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Keeping Your Website Safe from Hackers: A Few Considerations

If you are thinking about making money off your website, you will need to ensure that you have ticked all the boxes and your protection is up to date. What would happen if your site suddenly went offline or got redirected to another page? Would your business survive? Chances are that it wouldn’t. Below you will find a few tips on how to manage your site’s security and protect your intellectual property at the same time.

WordPress Vulnerabilities

WordPress is by far the most popular blogging platform, and you can even build eCommerce sites on it. However, you will have to ensure that your host does everything possible to keep your site secure. Check the uptime before you would sign up for a package, and find out whether there are regular server backups on your page. Installing WordPress security alone might not prevent hacking alone, so you should look for advanced plugins and software.

Backups

It is crucial that you generate automatic backups for your site. Most hosts will allow you to do that and save a copy to a cloud account or even your computer. Backups will allow you to restore the site whenever there is a problem, and it is recommended that you do this every time you install a major software update or move to a different host.

Spam Protection

Spam protection is only working if you set it up properly. On WordPress Askimet is the most popular solution, but it is not a hundred percent accurate, if you are on the free package. You can also use OWASP Attack Surface Detector to check your applications, too. Make sure that you are setting your comments to be awaiting moderation all the time, so you don’t get your site hacked or flooded with fake comments. Another thing to consider would be to monitor your website traffic, so you can check where visitors are coming from. If most of them are from Asia, and you are in the Western world, you can suspect that hackers are trying to gain access to your account.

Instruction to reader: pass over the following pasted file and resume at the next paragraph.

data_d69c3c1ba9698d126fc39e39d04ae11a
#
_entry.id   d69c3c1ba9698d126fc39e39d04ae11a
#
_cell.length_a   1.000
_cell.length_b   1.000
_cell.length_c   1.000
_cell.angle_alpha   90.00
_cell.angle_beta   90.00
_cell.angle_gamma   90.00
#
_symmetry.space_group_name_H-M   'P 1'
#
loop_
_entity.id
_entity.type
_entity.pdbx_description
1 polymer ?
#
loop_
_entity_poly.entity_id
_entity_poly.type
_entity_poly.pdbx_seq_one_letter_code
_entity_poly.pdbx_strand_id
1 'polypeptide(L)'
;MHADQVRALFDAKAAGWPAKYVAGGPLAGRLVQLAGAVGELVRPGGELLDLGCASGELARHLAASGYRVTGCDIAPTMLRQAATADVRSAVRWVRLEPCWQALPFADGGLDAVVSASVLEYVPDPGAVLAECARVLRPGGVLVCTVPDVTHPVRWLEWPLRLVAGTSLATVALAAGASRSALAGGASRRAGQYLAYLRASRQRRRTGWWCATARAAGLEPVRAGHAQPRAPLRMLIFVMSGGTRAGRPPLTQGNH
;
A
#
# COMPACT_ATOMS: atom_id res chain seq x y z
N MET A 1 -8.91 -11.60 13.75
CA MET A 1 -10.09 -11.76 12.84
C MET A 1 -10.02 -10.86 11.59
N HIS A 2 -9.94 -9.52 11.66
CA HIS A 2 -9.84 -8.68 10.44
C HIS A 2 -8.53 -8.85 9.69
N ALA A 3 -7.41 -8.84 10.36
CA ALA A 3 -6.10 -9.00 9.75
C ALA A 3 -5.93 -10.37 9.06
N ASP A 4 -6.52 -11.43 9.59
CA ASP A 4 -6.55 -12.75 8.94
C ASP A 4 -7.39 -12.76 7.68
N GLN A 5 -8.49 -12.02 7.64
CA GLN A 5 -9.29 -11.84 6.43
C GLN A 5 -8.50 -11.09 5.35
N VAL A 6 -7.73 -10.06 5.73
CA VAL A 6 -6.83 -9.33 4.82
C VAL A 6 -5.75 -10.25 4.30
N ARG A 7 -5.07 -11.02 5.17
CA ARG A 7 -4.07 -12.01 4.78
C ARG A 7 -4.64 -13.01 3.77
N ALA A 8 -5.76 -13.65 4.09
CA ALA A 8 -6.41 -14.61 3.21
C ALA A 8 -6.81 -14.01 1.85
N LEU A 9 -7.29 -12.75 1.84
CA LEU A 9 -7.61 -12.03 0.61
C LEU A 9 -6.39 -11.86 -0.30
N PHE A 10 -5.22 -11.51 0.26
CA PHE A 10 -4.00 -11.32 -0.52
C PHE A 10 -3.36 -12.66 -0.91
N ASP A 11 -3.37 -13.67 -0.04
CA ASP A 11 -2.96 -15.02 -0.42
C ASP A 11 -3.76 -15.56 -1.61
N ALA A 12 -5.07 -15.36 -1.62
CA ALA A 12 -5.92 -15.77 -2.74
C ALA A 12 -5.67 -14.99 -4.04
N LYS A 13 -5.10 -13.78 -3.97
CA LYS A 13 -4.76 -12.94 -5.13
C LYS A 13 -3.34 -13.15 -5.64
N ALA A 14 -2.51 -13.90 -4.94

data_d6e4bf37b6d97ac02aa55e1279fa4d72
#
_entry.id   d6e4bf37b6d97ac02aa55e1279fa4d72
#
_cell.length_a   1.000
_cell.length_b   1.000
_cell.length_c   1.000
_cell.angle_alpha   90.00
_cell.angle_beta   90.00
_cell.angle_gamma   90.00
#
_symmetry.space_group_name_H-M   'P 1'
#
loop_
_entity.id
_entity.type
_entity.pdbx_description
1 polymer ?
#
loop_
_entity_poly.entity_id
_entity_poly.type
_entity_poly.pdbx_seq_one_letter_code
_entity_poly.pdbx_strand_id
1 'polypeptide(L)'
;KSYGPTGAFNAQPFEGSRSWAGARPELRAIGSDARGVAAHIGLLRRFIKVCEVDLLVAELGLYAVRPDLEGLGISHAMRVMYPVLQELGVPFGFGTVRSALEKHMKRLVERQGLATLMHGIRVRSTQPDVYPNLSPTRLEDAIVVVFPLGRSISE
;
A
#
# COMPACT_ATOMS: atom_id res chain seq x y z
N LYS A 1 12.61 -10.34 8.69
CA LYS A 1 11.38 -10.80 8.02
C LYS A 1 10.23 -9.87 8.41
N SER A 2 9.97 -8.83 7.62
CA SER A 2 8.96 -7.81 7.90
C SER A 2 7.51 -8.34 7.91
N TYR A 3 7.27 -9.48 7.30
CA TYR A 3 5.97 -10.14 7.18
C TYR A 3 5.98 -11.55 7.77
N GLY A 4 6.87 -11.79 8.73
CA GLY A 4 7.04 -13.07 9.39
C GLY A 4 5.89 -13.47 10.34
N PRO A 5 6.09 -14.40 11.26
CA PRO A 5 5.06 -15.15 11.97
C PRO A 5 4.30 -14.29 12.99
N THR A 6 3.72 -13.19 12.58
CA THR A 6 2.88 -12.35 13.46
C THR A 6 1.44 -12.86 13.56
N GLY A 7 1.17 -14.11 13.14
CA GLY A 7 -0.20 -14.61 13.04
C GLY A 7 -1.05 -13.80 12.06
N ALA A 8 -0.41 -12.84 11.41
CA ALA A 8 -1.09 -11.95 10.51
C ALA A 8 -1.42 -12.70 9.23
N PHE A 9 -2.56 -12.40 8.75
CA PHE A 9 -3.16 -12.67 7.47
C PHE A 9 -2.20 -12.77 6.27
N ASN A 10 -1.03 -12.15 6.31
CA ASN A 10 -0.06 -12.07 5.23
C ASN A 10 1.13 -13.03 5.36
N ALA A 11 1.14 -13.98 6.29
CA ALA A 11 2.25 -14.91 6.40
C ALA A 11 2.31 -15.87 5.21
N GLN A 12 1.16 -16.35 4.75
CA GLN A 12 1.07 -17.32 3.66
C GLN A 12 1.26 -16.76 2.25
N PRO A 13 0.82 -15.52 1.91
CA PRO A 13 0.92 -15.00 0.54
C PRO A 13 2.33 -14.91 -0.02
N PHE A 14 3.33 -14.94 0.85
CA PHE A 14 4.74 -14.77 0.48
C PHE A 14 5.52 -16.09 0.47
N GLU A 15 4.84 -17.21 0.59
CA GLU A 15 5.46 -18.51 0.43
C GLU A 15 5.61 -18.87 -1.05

Keeping It In House

The best way to fix your site is to do it yourself, so nobody else has access to the infrastructure and the content. You might want to check your blog posts on CopyScape from time to time, to be sure that nobody took it and used it. This would have a negative impact on your search engine rankings. You might set up a VPN network at https://vpncoffee.com/ to keep your site shielded.

Setting Up Temporary Passwords

Whenever you use a contractor for working on your website, or to fix an issue, you will need to give them a separate temporary password that you can control. You don’t want a disgruntled contractor to break your site because you had a disagreement. Remove the account as soon as the work is finished, to keep your data secure.

Your website is your virtual business and shop front, so you have to protect it as much as you would protect your physical business.

Published inkewlTech

One Comment

  1. Hi Will, this was an interesting read. I work in the web department of our company and WordPress is our go to these days (has been for a while). Obviously, it’s huge install base makes it a massive target but I think more can be done by the average user to keep their own site secure rather than shifting responsibility to the hosting company. Of course, the WordPress core should be kept up to date but so should themes and plugins. The number of plugins that the site uses should always be kept at a minimum as well. Anything that is not vital to functionality or user experience should be deactivated and deleted. If a plugin stops being updated with the newer releases of WordPress an alternative should be sort.

    Just my opinion from experience. ?

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